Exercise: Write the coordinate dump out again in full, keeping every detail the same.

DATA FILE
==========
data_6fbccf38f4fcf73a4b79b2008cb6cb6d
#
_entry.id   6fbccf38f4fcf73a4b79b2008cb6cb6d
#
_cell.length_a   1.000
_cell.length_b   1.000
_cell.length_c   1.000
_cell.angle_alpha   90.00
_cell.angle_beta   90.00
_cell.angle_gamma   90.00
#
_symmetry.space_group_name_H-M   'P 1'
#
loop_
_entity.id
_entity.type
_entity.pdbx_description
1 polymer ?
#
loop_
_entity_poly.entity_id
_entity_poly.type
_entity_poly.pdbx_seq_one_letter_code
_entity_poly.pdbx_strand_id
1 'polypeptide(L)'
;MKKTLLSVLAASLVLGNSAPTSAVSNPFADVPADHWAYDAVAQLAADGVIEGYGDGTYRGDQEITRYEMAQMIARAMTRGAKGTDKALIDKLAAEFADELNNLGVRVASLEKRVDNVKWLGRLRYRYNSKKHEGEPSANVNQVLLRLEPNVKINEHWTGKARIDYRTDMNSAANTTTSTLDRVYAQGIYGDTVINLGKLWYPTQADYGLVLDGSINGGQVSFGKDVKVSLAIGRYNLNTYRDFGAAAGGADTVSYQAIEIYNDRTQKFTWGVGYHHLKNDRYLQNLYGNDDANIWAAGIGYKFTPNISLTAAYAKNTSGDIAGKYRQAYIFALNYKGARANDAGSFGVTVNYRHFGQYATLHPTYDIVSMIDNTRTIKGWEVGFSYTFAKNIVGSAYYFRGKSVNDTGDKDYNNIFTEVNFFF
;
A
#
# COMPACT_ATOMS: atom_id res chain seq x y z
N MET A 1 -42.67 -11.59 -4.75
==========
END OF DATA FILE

data_6fbccf38f4fcf73a4b79b2008cb6cb6d
#
_entry.id   6fbccf38f4fcf73a4b79b2008cb6cb6d
#
_cell.length_a   1.000
_cell.length_b   1.000
_cell.length_c   1.000
_cell.angle_alpha   90.00
_cell.angle_beta   90.00
_cell.angle_gamma   90.00
#
_symmetry.space_group_name_H-M   'P 1'
#
loop_
_entity.id
_entity.type
_entity.pdbx_description
1 polymer ?
#
loop_
_entity_poly.entity_id
_entity_poly.type
_entity_poly.pdbx_seq_one_letter_code
_entity_poly.pdbx_strand_id
1 'polypeptide(L)'
;MKKTLLSVLAASLVLGNSAPTSAVSNPFADVPADHWAYDAVAQLAADGVIEGYGDGTYRGDQEITRYEMAQMIARAMTRGAKGTDKALIDKLAAEFADELNNLGVRVASLEKRVDNVKWLGRLRYRYNSKKHEGEPSANVNQVLLRLEPNVKINEHWTGKARIDYRTDMNSAANTTTSTLDRVYAQGIYGDTVINLGKLWYPTQADYGLVLDGSINGGQVSFGKDVKVSLAIGRYNLNTYRDFGAAAGGADTVSYQAIEIYNDRTQKFTWGVGYHHLKNDRYLQNLYGNDDANIWAAGIGYKFTPNISLTAAYAKNTSGDIAGKYRQAYIFALNYKGARANDAGSFGVTVNYRHFGQYATLHPTYDIVSMIDNTRTIKGWEVGFSYTFAKNIVGSAYYFRGKSVNDTGDKDYNNIFTEVNFFF
;
A
#
# COMPACT_ATOMS: atom_id res chain seq x y z
N MET A 1 -42.67 -11.59 -4.75